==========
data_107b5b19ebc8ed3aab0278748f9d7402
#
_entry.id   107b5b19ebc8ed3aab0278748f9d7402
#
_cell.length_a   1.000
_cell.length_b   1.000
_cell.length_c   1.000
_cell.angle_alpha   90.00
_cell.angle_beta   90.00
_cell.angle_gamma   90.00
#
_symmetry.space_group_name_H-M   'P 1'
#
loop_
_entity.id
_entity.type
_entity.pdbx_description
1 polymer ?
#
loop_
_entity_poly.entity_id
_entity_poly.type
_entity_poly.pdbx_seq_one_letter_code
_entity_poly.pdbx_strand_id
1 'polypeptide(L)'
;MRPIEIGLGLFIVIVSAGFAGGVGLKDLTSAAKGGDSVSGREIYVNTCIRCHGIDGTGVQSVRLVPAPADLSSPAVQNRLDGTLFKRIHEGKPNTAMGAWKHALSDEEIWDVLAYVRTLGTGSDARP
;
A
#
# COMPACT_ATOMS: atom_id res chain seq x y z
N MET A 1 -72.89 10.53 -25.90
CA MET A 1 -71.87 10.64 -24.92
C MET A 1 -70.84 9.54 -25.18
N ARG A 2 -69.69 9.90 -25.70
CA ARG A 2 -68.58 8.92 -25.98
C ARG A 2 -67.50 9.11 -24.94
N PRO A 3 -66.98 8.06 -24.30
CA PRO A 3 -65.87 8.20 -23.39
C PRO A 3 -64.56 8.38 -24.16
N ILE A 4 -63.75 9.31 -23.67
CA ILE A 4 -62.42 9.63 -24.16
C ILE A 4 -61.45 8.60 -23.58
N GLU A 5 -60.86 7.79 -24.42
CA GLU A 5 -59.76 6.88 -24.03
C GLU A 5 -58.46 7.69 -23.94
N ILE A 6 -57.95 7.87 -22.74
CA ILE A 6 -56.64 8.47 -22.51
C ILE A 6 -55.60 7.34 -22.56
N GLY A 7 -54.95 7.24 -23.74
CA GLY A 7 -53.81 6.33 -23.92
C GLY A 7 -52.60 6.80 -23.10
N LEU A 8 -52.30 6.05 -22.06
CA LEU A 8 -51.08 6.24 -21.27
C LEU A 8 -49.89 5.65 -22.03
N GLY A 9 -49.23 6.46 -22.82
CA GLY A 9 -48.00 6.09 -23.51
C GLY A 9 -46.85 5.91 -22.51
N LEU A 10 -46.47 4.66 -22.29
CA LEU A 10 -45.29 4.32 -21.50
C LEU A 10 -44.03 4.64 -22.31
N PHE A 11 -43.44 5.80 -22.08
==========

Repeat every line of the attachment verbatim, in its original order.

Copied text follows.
data_107b5b19ebc8ed3aab0278748f9d7402
#
_entry.id   107b5b19ebc8ed3aab0278748f9d7402
#
_cell.length_a   1.000
_cell.length_b   1.000
_cell.length_c   1.000
_cell.angle_alpha   90.00
_cell.angle_beta   90.00
_cell.angle_gamma   90.00
#
_symmetry.space_group_name_H-M   'P 1'
#
loop_
_entity.id
_entity.type
_entity.pdbx_description
1 polymer ?
#
loop_
_entity_poly.entity_id
_entity_poly.type
_entity_poly.pdbx_seq_one_letter_code
_entity_poly.pdbx_strand_id
1 'polypeptide(L)'
;MRPIEIGLGLFIVIVSAGFAGGVGLKDLTSAAKGGDSVSGREIYVNTCIRCHGIDGTGVQSVRLVPAPADLSSPAVQNRLDGTLFKRIHEGKPNTAMGAWKHALSDEEIWDVLAYVRTLGTGSDARP
;
A
#
# COMPACT_ATOMS: atom_id res chain seq x y z
N MET A 1 -72.89 10.53 -25.90
CA MET A 1 -71.87 10.64 -24.92
C MET A 1 -70.84 9.54 -25.18
N ARG A 2 -69.69 9.90 -25.70
CA ARG A 2 -68.58 8.92 -25.98
C ARG A 2 -67.50 9.11 -24.94
N PRO A 3 -66.98 8.06 -24.30
CA PRO A 3 -65.87 8.20 -23.39
C PRO A 3 -64.56 8.38 -24.16
N ILE A 4 -63.75 9.31 -23.67
CA ILE A 4 -62.42 9.63 -24.16
C ILE A 4 -61.45 8.60 -23.58
N GLU A 5 -60.86 7.79 -24.42
CA GLU A 5 -59.76 6.88 -24.03
C GLU A 5 -58.46 7.69 -23.94
N ILE A 6 -57.95 7.87 -22.74
CA ILE A 6 -56.64 8.47 -22.51
C ILE A 6 -55.60 7.34 -22.56
N GLY A 7 -54.95 7.24 -23.74
CA GLY A 7 -53.81 6.33 -23.92
C GLY A 7 -52.60 6.80 -23.10
N LEU A 8 -52.30 6.05 -22.06
CA LEU A 8 -51.08 6.24 -21.27
C LEU A 8 -49.89 5.65 -22.03
N GLY A 9 -49.23 6.46 -22.82
CA GLY A 9 -48.00 6.09 -23.51
C GLY A 9 -46.85 5.91 -22.51
N LEU A 10 -46.47 4.66 -22.29
CA LEU A 10 -45.29 4.32 -21.50
C LEU A 10 -44.03 4.64 -22.31
N PHE A 11 -43.44 5.80 -22.08